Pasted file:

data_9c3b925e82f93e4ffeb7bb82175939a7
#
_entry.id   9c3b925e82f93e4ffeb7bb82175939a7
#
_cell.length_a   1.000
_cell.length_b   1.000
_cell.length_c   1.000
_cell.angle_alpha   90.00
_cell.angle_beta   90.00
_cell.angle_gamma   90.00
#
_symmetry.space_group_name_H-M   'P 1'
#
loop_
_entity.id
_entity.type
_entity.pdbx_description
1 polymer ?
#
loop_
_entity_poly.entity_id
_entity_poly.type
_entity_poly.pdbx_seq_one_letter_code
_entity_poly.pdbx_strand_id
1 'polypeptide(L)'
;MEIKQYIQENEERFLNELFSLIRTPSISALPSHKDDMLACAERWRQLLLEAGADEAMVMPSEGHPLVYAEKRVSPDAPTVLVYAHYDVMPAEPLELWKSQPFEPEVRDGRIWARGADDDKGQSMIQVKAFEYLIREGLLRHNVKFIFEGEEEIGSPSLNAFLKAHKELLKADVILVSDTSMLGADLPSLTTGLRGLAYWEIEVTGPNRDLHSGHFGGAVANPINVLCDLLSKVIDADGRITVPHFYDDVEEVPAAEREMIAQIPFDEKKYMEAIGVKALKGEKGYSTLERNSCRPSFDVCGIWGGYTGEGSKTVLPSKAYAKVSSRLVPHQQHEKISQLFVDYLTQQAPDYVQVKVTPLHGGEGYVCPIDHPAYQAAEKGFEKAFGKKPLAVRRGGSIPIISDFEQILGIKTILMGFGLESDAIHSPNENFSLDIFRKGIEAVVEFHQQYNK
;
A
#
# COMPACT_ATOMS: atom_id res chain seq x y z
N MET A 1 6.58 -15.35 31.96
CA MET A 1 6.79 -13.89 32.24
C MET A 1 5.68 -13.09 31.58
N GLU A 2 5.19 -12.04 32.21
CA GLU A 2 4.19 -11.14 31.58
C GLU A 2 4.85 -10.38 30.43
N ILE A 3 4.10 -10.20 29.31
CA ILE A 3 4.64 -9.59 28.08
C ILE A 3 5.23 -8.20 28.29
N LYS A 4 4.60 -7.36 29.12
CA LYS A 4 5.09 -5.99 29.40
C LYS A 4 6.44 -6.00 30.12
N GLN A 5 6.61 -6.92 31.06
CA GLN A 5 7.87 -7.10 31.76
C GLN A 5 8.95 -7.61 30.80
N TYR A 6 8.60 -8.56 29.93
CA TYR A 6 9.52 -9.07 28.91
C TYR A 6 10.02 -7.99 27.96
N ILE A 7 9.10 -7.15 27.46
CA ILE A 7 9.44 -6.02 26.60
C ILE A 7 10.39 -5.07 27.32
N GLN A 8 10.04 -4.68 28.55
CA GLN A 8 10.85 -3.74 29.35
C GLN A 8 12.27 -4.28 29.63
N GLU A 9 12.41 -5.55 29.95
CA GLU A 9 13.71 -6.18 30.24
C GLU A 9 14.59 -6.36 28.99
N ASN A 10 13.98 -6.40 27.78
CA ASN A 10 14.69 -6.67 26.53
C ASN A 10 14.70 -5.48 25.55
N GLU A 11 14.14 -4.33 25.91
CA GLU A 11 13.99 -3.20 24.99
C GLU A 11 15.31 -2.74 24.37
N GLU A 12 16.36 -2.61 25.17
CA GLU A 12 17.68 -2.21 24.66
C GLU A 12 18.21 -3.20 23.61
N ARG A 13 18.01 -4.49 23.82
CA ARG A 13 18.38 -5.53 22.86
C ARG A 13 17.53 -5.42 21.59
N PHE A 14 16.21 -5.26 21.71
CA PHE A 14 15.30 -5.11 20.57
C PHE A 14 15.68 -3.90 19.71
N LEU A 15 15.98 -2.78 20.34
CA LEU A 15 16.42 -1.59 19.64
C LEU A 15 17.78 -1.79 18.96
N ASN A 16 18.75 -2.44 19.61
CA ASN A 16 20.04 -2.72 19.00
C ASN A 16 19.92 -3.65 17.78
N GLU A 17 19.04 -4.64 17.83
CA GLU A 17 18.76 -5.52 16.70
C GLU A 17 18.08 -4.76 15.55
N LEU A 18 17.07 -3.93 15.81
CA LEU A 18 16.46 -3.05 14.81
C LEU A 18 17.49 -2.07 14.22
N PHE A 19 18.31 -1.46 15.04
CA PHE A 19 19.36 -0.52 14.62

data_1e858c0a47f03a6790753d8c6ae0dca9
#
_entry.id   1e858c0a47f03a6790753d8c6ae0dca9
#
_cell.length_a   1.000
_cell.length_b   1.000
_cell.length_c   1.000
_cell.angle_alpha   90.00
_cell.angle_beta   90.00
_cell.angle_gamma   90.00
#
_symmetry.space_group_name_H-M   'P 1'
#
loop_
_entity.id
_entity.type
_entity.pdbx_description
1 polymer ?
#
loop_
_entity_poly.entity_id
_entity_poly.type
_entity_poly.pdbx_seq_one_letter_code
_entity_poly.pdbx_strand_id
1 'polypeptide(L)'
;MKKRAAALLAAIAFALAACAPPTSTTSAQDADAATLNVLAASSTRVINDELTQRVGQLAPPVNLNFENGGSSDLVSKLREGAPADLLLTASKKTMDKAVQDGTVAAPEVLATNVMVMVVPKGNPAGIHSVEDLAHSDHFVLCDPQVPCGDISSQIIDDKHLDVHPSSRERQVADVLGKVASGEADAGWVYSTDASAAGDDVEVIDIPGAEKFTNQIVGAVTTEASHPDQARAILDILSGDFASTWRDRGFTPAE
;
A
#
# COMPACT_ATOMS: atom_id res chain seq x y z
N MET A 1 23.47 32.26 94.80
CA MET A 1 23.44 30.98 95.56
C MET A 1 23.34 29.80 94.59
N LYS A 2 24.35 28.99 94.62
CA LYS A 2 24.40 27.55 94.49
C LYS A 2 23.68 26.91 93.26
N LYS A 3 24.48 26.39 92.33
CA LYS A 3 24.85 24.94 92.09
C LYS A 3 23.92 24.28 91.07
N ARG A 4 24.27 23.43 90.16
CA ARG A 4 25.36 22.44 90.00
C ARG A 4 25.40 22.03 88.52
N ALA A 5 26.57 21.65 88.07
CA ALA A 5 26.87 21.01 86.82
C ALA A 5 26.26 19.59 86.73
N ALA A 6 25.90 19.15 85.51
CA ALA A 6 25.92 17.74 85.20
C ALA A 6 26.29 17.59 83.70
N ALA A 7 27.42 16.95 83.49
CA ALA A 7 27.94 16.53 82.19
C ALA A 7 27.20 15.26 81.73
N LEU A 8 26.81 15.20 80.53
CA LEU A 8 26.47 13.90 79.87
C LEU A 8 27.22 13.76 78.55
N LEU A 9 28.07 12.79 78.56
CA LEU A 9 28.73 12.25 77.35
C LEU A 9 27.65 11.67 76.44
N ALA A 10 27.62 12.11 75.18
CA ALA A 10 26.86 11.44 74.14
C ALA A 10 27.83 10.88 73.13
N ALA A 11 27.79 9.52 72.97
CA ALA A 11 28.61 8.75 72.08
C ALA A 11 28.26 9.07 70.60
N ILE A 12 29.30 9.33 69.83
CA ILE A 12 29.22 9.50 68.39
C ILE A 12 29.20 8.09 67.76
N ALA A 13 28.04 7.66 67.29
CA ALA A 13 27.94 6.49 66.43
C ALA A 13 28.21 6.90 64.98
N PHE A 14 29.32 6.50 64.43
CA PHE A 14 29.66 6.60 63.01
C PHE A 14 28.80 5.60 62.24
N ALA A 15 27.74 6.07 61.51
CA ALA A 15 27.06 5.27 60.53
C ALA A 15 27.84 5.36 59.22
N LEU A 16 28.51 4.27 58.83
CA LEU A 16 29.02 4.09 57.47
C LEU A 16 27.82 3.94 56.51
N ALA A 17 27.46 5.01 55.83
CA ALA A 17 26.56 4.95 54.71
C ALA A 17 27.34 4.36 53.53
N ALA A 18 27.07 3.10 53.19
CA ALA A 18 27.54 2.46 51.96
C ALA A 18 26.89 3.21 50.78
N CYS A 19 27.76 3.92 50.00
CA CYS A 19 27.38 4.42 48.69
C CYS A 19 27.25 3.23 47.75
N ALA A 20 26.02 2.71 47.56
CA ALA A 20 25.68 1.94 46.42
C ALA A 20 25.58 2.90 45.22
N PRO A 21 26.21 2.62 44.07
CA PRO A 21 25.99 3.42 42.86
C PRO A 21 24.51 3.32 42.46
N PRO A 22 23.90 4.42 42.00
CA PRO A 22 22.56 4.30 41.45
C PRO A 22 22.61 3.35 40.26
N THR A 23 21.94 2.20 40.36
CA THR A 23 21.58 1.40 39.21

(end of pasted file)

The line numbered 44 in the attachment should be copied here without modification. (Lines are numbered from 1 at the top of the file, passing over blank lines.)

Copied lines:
CA GLN A 5 7.87 -7.10 31.76